AG: Mayo move passes state muster; Albert Lea-Austin realignment legal in terms of state anti-trust law, Swanson says

Published 9:05 am Tuesday, September 12, 2017


Although not popular in Albert Lea, Mayo Clinic Health Systems’ decision to realign its campuses did not violate the state’s anti-trust laws, according to Minnesota Attorney General Lori Swanson.

In a letter to Freeborn County Attorney David Walker, Swanson answered legal queries he posed about the Mayo transition of some services from Albert Lea to Austin. The change has become a hot-button issue among Albert Lea residents.

Swanson said that while lawsuits and injunctions could be sought if the one filing the lawsuit can prove injury of some type, she said a consolidation of services at the Austin campus did not violate antitrust laws.

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Antitrust laws, she said, apply to two competitors; Mayo Health System Austin and Albert Lea is one entity with two campuses. The claim, she said “… has no application to one corporation sorting out the division of labor between two of its divisions.”

Walker’s question about violation of state charities laws in its nonprofit governance and administration of charitable assets has yet to be answered, since Mayo had yet to provide all data requested.

“Nonetheless, based on the information we have received to date, we advised you that we were not aware of any provision of the state charities laws that were violated by the action this organization has proposed,” Swanson said, adding, “in any event, even if the corporate board (of the health system board) did not approve of the reorganization, the Mayo Clinic, as the sole member of the organization, has authority to remove any director who does not approve of such  corporate reorganization.

“I should note that, over the last six weeks, this Office has had a voluminous exchange of phone calls, meetings, and information with you as it relates to this matter. You disagree with our analysis. This Office, however, is required to follow the law. It cannot file a lawsuit simply because a corporation that is abiding by the law undertakes an unpopular action.”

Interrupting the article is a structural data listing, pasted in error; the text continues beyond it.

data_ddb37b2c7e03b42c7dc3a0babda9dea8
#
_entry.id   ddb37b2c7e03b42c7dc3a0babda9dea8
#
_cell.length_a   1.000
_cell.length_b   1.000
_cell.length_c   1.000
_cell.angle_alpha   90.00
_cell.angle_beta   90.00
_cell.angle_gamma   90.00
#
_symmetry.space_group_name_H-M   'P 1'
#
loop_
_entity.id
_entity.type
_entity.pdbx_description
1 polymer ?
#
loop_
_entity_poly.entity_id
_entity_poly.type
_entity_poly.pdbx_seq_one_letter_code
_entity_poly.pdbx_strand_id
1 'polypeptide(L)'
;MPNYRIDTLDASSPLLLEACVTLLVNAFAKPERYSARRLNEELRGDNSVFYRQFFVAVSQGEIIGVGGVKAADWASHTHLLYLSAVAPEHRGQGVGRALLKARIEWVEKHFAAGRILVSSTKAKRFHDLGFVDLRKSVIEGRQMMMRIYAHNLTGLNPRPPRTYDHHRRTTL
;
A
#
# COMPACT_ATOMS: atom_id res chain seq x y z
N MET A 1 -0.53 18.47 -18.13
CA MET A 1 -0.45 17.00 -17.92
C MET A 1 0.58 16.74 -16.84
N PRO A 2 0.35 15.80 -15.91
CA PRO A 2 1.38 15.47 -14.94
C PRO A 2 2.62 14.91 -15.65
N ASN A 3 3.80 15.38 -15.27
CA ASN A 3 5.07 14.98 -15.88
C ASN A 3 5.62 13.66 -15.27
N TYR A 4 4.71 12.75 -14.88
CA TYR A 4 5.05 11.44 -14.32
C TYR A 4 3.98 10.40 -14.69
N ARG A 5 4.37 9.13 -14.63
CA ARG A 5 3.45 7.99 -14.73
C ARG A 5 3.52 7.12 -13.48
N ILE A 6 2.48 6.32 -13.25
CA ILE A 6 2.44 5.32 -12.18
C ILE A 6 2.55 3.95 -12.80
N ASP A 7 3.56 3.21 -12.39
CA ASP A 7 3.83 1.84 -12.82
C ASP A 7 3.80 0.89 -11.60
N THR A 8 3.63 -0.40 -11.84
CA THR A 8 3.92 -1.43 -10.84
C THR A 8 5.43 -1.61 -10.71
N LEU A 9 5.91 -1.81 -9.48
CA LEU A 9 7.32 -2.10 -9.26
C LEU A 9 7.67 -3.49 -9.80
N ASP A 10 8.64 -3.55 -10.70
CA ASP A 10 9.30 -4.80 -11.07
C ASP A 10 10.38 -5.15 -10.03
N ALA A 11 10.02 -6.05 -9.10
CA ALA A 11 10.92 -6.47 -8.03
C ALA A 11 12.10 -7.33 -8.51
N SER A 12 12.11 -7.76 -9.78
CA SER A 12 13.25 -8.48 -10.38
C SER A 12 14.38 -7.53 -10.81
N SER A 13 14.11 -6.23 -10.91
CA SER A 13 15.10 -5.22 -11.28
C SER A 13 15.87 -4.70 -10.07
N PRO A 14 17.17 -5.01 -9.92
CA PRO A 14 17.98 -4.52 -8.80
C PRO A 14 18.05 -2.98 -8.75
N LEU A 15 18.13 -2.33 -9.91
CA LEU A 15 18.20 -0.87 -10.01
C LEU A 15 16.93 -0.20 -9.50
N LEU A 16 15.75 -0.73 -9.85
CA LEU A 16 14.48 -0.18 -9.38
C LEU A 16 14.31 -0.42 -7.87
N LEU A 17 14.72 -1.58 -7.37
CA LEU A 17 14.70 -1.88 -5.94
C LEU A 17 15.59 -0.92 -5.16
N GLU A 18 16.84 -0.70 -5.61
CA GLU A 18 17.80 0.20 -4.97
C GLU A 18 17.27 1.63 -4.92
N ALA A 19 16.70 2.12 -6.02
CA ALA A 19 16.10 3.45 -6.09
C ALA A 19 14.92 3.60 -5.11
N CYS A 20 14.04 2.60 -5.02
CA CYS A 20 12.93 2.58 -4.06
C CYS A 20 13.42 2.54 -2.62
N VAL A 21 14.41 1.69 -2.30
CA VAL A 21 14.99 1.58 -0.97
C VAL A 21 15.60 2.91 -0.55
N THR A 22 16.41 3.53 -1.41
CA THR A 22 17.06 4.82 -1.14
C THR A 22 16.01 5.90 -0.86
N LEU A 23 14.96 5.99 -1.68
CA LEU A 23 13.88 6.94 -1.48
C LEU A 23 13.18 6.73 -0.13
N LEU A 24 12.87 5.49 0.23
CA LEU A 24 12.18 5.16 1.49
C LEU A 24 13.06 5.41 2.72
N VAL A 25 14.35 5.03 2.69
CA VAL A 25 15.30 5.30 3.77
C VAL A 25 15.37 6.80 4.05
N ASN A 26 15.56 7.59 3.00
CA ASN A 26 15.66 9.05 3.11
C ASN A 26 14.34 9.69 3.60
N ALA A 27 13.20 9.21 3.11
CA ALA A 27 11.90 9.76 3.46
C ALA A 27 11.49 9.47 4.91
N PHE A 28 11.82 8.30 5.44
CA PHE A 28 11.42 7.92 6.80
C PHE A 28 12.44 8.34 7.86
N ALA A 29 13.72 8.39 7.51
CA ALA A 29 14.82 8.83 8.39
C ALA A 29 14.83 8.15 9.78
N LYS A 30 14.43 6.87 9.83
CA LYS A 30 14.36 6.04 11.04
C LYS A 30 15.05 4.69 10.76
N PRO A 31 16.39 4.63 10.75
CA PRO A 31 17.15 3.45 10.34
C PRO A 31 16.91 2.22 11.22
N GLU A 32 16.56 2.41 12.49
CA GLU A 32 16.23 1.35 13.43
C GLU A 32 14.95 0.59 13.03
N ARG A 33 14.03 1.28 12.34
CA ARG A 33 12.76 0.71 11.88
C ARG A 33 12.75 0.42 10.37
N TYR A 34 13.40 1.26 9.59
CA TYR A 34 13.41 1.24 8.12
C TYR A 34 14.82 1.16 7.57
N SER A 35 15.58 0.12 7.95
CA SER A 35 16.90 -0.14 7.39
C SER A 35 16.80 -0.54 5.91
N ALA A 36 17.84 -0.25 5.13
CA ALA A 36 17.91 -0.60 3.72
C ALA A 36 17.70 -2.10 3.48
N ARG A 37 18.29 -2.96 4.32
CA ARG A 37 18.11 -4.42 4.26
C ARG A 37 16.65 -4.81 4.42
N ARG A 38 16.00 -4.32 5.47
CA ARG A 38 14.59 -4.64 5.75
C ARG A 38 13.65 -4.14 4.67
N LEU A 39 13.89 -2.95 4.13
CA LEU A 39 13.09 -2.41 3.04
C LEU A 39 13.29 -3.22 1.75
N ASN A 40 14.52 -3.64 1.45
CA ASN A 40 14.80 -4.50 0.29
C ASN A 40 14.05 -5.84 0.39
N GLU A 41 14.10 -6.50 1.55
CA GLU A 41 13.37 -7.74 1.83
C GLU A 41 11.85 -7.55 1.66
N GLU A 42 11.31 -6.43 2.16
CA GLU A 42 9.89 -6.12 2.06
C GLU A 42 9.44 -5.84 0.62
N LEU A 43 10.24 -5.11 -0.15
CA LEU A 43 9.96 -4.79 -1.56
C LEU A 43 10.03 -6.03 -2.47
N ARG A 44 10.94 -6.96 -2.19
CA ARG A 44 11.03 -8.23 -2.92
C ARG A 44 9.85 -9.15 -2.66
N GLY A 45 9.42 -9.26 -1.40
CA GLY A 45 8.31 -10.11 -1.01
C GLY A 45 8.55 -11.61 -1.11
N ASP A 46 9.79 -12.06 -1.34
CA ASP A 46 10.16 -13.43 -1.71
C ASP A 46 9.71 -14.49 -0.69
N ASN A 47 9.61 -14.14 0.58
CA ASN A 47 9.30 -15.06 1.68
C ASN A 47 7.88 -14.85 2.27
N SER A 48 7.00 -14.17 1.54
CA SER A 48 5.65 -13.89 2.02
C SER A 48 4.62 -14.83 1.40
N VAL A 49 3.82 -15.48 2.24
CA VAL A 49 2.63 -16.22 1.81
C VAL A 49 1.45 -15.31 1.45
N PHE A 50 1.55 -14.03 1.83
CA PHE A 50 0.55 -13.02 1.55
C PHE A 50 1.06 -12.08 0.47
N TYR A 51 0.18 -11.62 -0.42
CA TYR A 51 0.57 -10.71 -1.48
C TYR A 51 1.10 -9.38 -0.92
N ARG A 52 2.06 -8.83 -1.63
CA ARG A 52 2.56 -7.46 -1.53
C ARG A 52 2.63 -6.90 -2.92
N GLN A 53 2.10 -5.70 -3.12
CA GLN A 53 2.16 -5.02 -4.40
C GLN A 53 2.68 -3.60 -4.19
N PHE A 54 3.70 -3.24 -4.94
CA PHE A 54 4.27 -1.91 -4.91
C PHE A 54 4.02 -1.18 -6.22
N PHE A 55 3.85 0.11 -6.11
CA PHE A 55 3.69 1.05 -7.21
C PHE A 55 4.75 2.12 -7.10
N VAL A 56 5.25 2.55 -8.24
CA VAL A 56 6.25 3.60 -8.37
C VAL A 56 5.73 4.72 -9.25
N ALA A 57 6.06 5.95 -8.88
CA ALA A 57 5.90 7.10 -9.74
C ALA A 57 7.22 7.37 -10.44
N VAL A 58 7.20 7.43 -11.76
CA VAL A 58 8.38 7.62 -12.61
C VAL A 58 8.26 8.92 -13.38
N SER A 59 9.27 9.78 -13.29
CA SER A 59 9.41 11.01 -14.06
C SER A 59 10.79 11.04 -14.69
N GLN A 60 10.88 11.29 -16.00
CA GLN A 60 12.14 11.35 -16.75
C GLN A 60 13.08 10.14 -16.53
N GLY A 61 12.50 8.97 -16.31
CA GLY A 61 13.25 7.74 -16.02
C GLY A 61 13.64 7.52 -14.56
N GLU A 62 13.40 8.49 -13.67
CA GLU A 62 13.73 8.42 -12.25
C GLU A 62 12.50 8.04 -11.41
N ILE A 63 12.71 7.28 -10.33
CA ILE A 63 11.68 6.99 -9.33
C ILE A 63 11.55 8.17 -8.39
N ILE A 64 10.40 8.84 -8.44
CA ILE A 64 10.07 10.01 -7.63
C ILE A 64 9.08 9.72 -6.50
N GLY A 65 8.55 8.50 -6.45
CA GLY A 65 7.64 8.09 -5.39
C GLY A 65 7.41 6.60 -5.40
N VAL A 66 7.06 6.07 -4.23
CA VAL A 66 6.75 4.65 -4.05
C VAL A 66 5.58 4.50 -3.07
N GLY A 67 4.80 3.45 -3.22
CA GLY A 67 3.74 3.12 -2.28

Mayo announced in June the move of inpatient surgeries, intensive care unit and childbirth areas to Austin from its Albert Lea hospital. The childbirth services would be located in a new building, to be constructed adjacent to the Austin hospital in a yet-undisclosed location.

Both the Austin and Albert Lea facilities will continue to provide emergency room, primary and specialty care, pregnancy care, and lab and pharmacy services. Mayo officials cited challenges with staffing shortages, rising costs and declining reimbursements for services.

Since the announcement, a Save Our Hospital group formed in Albert Lea and has mounted protests and enlisted the help of Swanson’s office, legislators and the governor’s office.

In what Swanson described as “alternate avenues of redress” — such as recruiting other health systems to purchase the Albert Lea hospital from Mayo — she recommended that the city and Freeborn County retain a health care finance consultant to review and determine viability of the options.

She also suggested that Walker should contact the Minnesota Department of Health directly on his question about giving notice to the MDH before operations are ended or curtailed.

Walker told the Albert Lea Tribune that antitrust concerns regarding the hospital system are broader than at Albert Lea and Austin hospitals. He said First District Congressman Tim Walz could provide more information on possible antitrust federal violations.

Walker said he is concerned about Mayo buying independent hospitals and then consolidating services while keeping a large enough footprint to prevent a second provider from entering a community.